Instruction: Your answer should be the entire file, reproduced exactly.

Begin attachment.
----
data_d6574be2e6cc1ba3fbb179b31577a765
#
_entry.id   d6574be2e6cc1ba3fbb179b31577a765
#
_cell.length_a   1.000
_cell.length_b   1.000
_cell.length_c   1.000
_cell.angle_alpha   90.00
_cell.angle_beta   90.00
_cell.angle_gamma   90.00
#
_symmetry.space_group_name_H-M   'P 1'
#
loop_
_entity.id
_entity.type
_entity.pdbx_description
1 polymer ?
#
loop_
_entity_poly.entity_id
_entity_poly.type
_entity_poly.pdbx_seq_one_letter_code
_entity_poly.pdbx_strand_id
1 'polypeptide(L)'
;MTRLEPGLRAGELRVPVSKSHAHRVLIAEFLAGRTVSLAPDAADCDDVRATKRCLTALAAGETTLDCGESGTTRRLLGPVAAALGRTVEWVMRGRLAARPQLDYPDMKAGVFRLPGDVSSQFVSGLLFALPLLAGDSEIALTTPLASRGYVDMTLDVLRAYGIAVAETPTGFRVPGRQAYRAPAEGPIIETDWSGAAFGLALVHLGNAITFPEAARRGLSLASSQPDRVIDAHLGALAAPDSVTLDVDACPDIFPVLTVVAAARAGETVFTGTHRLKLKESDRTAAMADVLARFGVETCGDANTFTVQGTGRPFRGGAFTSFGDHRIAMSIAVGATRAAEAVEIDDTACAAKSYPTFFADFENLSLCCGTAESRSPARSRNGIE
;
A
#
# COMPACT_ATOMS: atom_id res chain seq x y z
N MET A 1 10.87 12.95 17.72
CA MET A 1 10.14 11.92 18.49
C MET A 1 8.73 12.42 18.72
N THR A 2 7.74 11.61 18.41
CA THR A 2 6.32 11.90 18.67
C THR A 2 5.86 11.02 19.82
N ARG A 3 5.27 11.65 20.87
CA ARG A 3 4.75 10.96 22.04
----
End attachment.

data_d6574be2e6cc1ba3fbb179b31577a765
#
_entry.id   d6574be2e6cc1ba3fbb179b31577a765
#
_cell.length_a   1.000
_cell.length_b   1.000
_cell.length_c   1.000
_cell.angle_alpha   90.00
_cell.angle_beta   90.00
_cell.angle_gamma   90.00
#
_symmetry.space_group_name_H-M   'P 1'
#
loop_
_entity.id
_entity.type
_entity.pdbx_description
1 polymer ?
#
loop_
_entity_poly.entity_id
_entity_poly.type
_entity_poly.pdbx_seq_one_letter_code
_entity_poly.pdbx_strand_id
1 'polypeptide(L)'
;MTRLEPGLRAGELRVPVSKSHAHRVLIAEFLAGRTVSLAPDAADCDDVRATKRCLTALAAGETTLDCGESGTTRRLLGPVAAALGRTVEWVMRGRLAARPQLDYPDMKAGVFRLPGDVSSQFVSGLLFALPLLAGDSEIALTTPLASRGYVDMTLDVLRAYGIAVAETPTGFRVPGRQAYRAPAEGPIIETDWSGAAFGLALVHLGNAITFPEAARRGLSLASSQPDRVIDAHLGALAAPDSVTLDVDACPDIFPVLTVVAAARAGETVFTGTHRLKLKESDRTAAMADVLARFGVETCGDANTFTVQGTGRPFRGGAFTSFGDHRIAMSIAVGATRAAEAVEIDDTACAAKSYPTFFADFENLSLCCGTAESRSPARSRNGIE
;
A
#
# COMPACT_ATOMS: atom_id res chain seq x y z
N MET A 1 10.87 12.95 17.72
CA MET A 1 10.14 11.92 18.49
C MET A 1 8.73 12.42 18.72
N THR A 2 7.74 11.61 18.41
CA THR A 2 6.32 11.90 18.67
C THR A 2 5.86 11.02 19.82
N ARG A 3 5.27 11.65 20.87
CA ARG A 3 4.75 10.96 22.04